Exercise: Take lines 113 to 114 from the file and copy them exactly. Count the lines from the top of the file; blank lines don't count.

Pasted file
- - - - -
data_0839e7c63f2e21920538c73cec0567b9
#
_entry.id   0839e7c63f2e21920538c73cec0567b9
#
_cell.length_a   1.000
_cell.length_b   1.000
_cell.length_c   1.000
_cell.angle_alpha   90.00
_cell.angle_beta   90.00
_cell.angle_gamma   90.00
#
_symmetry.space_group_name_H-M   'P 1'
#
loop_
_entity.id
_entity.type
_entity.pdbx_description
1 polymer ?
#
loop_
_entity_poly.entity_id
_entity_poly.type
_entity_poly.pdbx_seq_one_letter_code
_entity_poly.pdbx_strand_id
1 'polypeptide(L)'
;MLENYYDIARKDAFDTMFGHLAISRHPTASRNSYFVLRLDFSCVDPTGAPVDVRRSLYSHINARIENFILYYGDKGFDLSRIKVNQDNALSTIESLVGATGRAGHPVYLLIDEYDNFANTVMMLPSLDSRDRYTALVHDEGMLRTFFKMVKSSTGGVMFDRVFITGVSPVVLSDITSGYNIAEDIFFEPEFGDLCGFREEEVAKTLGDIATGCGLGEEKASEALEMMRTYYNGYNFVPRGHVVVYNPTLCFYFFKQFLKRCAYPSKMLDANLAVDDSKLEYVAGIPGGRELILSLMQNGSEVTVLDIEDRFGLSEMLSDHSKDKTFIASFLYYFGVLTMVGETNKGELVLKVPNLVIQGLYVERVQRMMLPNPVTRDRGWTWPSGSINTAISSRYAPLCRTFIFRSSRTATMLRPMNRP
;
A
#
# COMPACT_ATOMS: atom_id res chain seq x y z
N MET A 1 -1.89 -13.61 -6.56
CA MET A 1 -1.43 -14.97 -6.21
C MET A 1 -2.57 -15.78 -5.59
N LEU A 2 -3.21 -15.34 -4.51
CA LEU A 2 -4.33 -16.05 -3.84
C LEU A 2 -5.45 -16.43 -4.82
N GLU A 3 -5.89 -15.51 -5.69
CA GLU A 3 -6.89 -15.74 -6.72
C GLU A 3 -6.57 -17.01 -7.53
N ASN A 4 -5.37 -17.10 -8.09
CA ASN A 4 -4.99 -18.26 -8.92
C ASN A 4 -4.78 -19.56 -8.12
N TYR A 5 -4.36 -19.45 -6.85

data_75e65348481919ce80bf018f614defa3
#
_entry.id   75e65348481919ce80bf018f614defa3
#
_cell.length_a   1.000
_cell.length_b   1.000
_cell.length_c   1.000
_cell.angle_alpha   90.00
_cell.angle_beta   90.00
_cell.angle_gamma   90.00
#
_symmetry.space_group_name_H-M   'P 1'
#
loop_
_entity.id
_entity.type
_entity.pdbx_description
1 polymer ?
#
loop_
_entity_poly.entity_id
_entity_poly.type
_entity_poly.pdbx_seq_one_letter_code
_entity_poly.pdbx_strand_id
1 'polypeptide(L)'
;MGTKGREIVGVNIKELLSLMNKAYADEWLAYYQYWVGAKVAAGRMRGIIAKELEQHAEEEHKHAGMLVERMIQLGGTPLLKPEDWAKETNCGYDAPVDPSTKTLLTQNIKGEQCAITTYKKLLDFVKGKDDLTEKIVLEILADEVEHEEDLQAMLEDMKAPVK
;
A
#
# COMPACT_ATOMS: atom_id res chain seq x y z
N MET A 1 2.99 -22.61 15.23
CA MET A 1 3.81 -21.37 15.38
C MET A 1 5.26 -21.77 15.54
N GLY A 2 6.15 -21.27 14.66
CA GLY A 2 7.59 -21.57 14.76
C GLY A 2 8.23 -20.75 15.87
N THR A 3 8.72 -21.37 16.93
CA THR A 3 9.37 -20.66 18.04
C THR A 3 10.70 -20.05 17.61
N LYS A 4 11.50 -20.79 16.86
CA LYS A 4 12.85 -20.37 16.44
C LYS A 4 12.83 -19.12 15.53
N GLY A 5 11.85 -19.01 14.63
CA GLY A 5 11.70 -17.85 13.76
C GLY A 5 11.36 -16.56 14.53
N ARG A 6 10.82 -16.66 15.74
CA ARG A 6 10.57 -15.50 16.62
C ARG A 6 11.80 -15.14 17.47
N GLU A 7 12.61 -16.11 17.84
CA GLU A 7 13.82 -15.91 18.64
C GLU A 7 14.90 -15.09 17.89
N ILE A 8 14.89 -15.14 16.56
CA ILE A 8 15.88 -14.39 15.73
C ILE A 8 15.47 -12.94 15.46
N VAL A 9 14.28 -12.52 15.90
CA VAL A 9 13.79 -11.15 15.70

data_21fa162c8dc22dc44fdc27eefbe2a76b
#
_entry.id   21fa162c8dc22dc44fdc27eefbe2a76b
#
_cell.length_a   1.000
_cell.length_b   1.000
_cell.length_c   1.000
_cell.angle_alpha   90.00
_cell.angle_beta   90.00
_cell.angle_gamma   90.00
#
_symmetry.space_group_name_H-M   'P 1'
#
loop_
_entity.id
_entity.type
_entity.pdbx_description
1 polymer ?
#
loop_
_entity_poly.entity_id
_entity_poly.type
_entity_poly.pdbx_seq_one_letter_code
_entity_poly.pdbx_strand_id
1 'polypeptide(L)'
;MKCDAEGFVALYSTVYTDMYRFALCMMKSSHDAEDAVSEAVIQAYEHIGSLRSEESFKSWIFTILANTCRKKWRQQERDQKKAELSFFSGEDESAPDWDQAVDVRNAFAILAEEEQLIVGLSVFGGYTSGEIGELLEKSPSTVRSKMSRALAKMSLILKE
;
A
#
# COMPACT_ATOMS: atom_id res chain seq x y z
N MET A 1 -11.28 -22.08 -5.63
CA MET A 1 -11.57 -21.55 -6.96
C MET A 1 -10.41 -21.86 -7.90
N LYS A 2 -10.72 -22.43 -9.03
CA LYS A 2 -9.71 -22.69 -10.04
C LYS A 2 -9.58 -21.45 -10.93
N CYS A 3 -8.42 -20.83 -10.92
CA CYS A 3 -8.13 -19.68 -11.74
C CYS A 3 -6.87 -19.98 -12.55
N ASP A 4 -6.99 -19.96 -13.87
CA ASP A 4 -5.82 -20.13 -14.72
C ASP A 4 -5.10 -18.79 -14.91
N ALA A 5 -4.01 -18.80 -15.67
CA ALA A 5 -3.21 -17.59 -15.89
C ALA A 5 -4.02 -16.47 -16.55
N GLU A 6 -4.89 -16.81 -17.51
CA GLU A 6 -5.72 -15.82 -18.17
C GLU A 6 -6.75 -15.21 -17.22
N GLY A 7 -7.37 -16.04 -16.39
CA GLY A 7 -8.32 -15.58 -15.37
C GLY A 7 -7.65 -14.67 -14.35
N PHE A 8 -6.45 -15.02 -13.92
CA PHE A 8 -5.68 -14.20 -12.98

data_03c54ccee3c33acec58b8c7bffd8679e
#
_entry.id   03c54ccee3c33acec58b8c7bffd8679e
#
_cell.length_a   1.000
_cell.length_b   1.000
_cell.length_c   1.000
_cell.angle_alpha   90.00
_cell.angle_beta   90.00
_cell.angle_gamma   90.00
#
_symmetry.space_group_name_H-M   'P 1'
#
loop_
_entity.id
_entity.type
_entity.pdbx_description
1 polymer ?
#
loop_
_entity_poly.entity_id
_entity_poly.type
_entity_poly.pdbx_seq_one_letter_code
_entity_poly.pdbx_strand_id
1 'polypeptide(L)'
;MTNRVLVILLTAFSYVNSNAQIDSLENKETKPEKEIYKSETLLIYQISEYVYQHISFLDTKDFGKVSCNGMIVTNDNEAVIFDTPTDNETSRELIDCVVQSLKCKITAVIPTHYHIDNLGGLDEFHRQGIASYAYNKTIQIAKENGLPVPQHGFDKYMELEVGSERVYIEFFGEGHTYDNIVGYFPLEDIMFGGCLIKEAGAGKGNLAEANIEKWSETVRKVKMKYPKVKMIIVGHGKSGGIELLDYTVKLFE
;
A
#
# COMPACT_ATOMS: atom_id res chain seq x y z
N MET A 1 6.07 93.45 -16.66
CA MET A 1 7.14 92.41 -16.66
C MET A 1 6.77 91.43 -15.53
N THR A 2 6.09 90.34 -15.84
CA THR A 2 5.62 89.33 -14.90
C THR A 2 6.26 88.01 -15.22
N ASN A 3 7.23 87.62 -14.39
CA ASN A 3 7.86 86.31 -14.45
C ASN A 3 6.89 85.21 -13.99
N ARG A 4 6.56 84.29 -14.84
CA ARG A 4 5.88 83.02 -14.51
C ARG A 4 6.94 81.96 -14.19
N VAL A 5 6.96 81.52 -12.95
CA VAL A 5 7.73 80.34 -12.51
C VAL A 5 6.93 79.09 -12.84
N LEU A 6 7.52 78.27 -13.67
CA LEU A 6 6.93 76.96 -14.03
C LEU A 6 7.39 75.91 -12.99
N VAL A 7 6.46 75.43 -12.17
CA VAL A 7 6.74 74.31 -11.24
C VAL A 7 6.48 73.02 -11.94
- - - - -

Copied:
loop_
_entity.id